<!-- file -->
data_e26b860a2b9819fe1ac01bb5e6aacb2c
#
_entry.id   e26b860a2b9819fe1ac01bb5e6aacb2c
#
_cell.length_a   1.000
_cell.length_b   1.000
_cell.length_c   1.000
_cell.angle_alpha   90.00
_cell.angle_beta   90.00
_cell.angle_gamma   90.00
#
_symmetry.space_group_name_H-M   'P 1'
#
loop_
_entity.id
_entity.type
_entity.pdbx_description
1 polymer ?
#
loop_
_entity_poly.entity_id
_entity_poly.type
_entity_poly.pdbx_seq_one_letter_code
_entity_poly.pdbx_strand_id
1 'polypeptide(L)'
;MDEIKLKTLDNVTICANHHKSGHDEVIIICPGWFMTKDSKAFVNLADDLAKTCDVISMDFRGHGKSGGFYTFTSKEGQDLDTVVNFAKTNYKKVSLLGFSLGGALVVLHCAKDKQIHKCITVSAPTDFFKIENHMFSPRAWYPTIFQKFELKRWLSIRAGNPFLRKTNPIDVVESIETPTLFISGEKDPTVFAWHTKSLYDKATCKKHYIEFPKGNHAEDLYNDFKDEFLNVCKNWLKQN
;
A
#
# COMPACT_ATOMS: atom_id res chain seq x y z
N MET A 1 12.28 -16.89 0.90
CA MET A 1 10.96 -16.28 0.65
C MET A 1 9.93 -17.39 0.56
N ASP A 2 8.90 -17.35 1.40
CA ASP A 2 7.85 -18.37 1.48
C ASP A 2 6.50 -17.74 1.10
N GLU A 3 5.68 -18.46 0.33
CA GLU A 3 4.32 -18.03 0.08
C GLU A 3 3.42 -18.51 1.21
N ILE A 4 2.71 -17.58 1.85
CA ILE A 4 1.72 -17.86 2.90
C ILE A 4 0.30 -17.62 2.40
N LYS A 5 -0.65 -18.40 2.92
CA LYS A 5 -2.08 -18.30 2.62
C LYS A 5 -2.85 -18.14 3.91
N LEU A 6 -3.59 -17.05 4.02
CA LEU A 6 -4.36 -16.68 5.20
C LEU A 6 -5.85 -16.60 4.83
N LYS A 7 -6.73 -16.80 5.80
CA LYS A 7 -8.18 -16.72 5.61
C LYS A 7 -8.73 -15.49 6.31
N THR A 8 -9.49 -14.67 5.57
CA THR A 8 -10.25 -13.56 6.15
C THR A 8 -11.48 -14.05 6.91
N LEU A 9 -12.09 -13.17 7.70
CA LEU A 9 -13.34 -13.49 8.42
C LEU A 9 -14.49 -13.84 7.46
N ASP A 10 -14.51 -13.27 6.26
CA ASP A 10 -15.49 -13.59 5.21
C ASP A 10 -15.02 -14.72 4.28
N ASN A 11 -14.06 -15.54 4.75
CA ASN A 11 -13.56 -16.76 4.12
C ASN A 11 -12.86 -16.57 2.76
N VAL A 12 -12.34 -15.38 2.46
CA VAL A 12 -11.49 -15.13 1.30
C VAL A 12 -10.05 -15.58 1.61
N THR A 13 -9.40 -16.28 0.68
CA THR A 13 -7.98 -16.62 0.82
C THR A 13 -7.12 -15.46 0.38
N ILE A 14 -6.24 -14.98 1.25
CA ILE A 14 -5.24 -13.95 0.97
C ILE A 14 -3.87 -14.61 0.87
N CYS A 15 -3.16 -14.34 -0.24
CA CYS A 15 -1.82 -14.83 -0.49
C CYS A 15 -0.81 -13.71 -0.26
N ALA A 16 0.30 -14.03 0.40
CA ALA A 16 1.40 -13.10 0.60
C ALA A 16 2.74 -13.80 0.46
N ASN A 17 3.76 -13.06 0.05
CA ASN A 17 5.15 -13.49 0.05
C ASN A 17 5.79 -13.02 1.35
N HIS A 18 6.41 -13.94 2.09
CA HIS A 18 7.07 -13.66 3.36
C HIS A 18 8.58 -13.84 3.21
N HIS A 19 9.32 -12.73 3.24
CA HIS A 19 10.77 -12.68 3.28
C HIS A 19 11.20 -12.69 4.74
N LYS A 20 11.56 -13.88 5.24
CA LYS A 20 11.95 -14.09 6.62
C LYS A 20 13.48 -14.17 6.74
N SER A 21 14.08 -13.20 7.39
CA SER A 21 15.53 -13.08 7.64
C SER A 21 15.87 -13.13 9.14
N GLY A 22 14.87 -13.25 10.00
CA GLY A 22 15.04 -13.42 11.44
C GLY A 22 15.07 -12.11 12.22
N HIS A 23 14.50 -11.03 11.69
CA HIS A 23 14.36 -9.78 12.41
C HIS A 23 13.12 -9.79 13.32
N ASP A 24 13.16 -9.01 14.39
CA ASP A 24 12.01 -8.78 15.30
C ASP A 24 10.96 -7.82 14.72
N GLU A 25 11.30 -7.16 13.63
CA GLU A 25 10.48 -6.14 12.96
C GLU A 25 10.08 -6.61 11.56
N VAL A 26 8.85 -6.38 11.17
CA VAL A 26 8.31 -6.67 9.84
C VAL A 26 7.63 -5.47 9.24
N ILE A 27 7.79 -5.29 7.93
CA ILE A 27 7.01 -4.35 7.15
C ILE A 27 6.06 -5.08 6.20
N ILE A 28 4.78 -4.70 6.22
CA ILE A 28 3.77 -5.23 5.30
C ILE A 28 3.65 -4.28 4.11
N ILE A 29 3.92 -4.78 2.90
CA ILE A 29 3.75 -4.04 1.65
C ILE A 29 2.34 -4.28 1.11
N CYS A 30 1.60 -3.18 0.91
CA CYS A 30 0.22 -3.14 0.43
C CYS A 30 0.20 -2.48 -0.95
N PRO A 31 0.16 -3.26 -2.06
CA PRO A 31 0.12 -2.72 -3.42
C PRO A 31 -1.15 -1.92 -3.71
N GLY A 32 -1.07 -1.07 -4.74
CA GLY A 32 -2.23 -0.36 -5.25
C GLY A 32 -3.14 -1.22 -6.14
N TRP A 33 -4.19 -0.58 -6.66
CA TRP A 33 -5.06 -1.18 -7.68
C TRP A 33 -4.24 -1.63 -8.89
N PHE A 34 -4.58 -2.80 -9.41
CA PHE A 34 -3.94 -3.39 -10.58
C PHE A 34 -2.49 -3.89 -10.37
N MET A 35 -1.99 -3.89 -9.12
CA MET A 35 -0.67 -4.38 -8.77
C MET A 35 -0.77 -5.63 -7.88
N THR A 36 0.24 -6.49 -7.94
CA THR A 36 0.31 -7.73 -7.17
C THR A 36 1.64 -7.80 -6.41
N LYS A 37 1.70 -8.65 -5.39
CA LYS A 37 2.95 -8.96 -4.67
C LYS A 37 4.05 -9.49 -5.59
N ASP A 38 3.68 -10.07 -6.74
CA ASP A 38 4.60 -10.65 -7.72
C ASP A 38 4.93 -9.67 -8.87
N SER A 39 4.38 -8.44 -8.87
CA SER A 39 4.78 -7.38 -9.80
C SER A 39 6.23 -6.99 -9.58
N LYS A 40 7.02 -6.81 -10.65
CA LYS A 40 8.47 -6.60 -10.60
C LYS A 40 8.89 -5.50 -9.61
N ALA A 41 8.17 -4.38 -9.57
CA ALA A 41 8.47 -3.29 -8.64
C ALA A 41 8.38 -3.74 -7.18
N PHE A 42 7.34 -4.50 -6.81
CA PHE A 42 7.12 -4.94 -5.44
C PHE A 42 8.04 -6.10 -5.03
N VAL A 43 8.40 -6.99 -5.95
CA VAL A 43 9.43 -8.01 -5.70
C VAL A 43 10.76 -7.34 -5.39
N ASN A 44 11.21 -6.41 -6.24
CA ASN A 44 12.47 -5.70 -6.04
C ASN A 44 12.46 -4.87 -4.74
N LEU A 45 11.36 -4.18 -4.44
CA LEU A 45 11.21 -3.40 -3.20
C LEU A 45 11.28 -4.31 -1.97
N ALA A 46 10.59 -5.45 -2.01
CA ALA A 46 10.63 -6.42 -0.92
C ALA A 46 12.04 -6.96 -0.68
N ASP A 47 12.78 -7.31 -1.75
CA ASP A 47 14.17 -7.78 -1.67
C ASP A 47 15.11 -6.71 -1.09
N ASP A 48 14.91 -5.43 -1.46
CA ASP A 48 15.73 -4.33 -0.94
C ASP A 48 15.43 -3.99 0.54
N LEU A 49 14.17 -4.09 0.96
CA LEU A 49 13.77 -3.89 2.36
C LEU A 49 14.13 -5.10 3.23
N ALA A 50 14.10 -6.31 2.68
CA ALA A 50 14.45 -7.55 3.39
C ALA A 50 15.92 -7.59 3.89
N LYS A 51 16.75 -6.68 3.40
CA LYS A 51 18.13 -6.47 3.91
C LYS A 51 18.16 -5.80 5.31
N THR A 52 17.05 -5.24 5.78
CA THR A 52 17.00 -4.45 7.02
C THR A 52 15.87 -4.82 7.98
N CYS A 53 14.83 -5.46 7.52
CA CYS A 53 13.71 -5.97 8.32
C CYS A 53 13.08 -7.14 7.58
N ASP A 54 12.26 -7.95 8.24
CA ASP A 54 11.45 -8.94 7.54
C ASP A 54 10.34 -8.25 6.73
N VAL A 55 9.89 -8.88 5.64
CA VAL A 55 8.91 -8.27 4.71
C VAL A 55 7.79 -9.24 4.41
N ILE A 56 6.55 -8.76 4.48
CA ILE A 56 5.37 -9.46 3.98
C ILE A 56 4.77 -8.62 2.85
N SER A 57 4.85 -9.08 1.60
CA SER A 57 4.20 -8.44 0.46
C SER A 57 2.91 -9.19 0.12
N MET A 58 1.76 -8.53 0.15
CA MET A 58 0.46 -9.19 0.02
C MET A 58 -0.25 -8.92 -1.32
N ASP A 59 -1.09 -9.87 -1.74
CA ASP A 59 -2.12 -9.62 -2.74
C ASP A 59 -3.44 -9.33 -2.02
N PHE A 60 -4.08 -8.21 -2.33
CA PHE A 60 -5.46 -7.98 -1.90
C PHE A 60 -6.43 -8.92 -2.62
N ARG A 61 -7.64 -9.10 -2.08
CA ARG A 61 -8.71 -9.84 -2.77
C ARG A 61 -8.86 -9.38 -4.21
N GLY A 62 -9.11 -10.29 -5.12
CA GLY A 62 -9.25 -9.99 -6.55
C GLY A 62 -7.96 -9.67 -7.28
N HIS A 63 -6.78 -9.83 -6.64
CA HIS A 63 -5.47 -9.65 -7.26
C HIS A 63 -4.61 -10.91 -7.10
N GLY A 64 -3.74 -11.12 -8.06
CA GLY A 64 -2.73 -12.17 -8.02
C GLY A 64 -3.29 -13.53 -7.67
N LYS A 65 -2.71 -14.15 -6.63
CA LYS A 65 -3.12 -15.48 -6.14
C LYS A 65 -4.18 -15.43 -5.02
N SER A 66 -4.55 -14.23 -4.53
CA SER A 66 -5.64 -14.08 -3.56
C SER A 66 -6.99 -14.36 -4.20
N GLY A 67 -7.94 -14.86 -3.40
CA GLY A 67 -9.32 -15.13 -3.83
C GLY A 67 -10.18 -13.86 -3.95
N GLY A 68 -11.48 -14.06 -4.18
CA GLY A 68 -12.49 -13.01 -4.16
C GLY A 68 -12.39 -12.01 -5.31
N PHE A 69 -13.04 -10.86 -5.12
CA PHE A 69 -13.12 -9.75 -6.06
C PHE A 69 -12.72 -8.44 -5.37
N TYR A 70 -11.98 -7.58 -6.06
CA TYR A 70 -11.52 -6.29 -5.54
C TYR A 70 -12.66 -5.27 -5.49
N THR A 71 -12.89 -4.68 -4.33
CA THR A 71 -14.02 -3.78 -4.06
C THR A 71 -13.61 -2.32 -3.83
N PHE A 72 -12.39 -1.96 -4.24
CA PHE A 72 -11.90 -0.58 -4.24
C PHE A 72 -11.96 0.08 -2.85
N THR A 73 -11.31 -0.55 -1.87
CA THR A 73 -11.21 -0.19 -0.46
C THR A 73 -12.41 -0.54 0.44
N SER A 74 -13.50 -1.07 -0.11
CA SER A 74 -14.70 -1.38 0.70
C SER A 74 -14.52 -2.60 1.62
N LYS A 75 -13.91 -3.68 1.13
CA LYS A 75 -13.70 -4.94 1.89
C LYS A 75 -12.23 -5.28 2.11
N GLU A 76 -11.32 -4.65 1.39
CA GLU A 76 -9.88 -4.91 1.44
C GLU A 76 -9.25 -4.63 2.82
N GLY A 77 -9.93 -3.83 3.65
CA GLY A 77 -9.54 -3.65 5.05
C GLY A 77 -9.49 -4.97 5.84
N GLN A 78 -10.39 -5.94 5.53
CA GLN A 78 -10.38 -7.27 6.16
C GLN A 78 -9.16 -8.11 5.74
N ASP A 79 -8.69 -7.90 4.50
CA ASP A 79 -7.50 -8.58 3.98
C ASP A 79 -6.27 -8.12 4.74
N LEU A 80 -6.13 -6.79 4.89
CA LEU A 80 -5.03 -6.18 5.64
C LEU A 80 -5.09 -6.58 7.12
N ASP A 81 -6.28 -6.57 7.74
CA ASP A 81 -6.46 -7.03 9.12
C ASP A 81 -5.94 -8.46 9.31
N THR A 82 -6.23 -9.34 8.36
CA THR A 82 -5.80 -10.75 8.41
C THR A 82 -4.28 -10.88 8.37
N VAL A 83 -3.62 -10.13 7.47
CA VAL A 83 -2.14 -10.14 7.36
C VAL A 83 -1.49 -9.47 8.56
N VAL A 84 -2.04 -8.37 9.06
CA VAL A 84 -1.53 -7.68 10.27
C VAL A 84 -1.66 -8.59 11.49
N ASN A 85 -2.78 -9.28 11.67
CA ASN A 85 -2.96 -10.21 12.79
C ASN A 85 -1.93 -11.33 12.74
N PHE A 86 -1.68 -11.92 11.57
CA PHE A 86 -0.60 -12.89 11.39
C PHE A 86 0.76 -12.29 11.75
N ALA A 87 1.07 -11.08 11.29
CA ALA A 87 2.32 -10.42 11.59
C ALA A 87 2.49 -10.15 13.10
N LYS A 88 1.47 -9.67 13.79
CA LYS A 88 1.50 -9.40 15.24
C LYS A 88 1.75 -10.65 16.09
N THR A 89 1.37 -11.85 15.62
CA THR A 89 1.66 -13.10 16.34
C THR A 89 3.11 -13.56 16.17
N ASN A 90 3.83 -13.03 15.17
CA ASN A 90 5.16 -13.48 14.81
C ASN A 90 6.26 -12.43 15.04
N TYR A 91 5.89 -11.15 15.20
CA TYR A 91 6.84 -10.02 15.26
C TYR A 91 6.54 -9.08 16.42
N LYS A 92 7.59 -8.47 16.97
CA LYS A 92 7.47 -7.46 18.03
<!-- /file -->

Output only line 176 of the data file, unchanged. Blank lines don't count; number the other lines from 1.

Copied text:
CA LEU A 49 13.77 -3.89 2.36